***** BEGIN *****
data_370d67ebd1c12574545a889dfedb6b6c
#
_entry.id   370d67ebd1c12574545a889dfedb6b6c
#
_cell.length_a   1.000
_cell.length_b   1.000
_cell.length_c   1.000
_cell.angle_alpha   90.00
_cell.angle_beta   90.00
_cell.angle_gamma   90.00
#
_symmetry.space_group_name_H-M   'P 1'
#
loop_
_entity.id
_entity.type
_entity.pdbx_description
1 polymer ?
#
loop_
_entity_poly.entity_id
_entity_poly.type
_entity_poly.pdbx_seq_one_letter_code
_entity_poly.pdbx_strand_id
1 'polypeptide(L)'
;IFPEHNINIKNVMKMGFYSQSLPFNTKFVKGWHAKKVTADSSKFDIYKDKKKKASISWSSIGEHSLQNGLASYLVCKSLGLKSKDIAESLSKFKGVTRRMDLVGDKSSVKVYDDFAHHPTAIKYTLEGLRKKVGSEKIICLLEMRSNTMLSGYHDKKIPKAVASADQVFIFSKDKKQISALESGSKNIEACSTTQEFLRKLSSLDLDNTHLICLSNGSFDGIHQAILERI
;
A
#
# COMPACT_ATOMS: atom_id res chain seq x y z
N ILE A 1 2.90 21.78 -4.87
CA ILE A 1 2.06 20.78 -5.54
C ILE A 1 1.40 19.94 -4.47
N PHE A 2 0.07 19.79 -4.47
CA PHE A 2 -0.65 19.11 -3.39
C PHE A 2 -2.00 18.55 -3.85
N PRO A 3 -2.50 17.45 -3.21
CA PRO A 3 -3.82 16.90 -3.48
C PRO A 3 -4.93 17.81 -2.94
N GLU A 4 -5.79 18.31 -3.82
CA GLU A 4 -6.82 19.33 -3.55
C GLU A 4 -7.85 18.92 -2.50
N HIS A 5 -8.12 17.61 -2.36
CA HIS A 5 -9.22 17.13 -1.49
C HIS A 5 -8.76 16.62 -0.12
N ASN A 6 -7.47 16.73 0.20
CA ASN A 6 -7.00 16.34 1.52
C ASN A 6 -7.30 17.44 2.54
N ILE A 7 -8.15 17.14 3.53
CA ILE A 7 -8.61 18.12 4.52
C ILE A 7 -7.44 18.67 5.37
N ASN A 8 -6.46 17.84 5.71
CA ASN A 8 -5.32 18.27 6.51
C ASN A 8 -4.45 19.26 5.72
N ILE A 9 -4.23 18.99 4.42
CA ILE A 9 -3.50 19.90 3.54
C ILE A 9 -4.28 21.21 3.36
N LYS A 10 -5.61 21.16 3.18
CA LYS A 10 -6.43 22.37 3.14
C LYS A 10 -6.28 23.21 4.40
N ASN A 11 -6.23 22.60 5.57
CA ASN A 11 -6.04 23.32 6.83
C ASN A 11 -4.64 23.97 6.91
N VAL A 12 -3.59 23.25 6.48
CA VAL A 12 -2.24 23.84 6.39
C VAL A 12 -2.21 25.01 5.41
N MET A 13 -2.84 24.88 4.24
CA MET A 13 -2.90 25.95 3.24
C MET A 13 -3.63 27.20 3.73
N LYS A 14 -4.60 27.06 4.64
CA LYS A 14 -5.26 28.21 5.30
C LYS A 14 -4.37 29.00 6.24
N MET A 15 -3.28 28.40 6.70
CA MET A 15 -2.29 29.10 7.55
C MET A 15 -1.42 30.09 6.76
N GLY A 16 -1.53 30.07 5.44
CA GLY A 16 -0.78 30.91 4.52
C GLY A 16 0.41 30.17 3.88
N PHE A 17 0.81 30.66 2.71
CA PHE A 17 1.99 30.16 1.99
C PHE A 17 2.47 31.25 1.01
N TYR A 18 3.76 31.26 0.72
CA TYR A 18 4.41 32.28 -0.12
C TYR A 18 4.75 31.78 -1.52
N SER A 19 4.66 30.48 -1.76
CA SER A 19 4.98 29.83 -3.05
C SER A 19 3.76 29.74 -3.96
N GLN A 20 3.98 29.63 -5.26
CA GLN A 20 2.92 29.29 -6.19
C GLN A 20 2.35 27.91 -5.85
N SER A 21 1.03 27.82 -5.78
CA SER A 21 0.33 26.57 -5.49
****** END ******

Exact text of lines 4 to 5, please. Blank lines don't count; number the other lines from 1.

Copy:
#
_cell.length_a   1.000